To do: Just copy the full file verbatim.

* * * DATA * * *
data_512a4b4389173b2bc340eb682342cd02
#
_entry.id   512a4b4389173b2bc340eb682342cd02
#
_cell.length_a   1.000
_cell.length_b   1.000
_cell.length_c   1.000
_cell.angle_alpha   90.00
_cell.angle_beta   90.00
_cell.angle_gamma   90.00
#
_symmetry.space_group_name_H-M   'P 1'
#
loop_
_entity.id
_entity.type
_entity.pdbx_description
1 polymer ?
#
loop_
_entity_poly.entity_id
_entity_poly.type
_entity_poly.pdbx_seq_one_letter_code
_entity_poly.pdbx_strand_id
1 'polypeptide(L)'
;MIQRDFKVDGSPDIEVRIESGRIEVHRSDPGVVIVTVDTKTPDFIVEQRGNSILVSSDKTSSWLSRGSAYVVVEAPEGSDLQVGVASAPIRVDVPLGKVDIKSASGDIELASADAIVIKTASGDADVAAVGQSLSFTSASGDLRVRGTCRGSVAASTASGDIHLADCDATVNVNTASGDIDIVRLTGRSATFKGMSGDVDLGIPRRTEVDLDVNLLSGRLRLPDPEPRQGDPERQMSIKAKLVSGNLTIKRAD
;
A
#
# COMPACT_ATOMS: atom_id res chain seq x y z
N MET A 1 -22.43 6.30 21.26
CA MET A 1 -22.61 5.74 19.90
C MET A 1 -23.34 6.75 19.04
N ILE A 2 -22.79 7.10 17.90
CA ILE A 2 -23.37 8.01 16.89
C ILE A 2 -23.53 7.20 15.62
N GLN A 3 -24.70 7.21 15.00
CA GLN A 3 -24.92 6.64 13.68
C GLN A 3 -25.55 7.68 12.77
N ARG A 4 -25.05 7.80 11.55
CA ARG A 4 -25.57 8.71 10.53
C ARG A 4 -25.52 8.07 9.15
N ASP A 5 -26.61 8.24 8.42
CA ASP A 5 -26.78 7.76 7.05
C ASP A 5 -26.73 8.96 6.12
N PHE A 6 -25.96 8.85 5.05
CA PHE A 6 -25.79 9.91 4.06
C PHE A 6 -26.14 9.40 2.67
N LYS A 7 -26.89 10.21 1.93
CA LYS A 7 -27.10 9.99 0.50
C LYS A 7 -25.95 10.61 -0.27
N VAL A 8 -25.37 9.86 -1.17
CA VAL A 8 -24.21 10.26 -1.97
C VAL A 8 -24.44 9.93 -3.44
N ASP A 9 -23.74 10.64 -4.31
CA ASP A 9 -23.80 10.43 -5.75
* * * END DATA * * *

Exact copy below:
data_512a4b4389173b2bc340eb682342cd02
#
_entry.id   512a4b4389173b2bc340eb682342cd02
#
_cell.length_a   1.000
_cell.length_b   1.000
_cell.length_c   1.000
_cell.angle_alpha   90.00
_cell.angle_beta   90.00
_cell.angle_gamma   90.00
#
_symmetry.space_group_name_H-M   'P 1'
#
loop_
_entity.id
_entity.type
_entity.pdbx_description
1 polymer ?
#
loop_
_entity_poly.entity_id
_entity_poly.type
_entity_poly.pdbx_seq_one_letter_code
_entity_poly.pdbx_strand_id
1 'polypeptide(L)'
;MIQRDFKVDGSPDIEVRIESGRIEVHRSDPGVVIVTVDTKTPDFIVEQRGNSILVSSDKTSSWLSRGSAYVVVEAPEGSDLQVGVASAPIRVDVPLGKVDIKSASGDIELASADAIVIKTASGDADVAAVGQSLSFTSASGDLRVRGTCRGSVAASTASGDIHLADCDATVNVNTASGDIDIVRLTGRSATFKGMSGDVDLGIPRRTEVDLDVNLLSGRLRLPDPEPRQGDPERQMSIKAKLVSGNLTIKRAD
;
A
#
# COMPACT_ATOMS: atom_id res chain seq x y z
N MET A 1 -22.43 6.30 21.26
CA MET A 1 -22.61 5.74 19.90
C MET A 1 -23.34 6.75 19.04
N ILE A 2 -22.79 7.10 17.90
CA ILE A 2 -23.37 8.01 16.89
C ILE A 2 -23.53 7.20 15.62
N GLN A 3 -24.70 7.21 15.00
CA GLN A 3 -24.92 6.64 13.68
C GLN A 3 -25.55 7.68 12.77
N ARG A 4 -25.05 7.80 11.55
CA ARG A 4 -25.57 8.71 10.53
C ARG A 4 -25.52 8.07 9.15
N ASP A 5 -26.61 8.24 8.42
CA ASP A 5 -26.78 7.76 7.05
C ASP A 5 -26.73 8.96 6.12
N PHE A 6 -25.96 8.85 5.05
CA PHE A 6 -25.79 9.91 4.06
C PHE A 6 -26.14 9.40 2.67
N LYS A 7 -26.89 10.21 1.93
CA LYS A 7 -27.10 9.99 0.50
C LYS A 7 -25.95 10.61 -0.27
N VAL A 8 -25.37 9.86 -1.17
CA VAL A 8 -24.21 10.26 -1.97
C VAL A 8 -24.44 9.93 -3.44
N ASP A 9 -23.74 10.64 -4.31
CA ASP A 9 -23.80 10.43 -5.75